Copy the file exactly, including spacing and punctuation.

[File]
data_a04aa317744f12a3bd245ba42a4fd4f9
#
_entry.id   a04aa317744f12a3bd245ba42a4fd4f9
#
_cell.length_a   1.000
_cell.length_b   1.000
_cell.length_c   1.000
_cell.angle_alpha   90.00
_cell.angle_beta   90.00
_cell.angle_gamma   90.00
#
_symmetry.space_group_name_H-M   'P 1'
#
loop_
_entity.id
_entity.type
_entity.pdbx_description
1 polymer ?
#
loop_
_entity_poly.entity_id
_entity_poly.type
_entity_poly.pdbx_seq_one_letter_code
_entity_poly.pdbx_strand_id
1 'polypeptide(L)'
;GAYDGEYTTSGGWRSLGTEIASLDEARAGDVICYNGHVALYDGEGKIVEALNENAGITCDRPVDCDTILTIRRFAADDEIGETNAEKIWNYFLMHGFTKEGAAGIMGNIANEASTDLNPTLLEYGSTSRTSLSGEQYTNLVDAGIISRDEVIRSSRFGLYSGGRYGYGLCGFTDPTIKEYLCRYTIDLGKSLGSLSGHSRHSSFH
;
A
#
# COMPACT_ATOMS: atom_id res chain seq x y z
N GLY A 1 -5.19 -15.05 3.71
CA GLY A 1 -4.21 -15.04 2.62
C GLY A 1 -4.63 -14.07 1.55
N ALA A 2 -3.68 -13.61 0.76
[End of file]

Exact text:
data_a04aa317744f12a3bd245ba42a4fd4f9
#
_entry.id   a04aa317744f12a3bd245ba42a4fd4f9
#
_cell.length_a   1.000
_cell.length_b   1.000
_cell.length_c   1.000
_cell.angle_alpha   90.00
_cell.angle_beta   90.00
_cell.angle_gamma   90.00
#
_symmetry.space_group_name_H-M   'P 1'
#
loop_
_entity.id
_entity.type
_entity.pdbx_description
1 polymer ?
#
loop_
_entity_poly.entity_id
_entity_poly.type
_entity_poly.pdbx_seq_one_letter_code
_entity_poly.pdbx_strand_id
1 'polypeptide(L)'
;GAYDGEYTTSGGWRSLGTEIASLDEARAGDVICYNGHVALYDGEGKIVEALNENAGITCDRPVDCDTILTIRRFAADDEIGETNAEKIWNYFLMHGFTKEGAAGIMGNIANEASTDLNPTLLEYGSTSRTSLSGEQYTNLVDAGIISRDEVIRSSRFGLYSGGRYGYGLCGFTDPTIKEYLCRYTIDLGKSLGSLSGHSRHSSFH
;
A
#
# COMPACT_ATOMS: atom_id res chain seq x y z
N GLY A 1 -5.19 -15.05 3.71
CA GLY A 1 -4.21 -15.04 2.62
C GLY A 1 -4.63 -14.07 1.55
N ALA A 2 -3.68 -13.61 0.76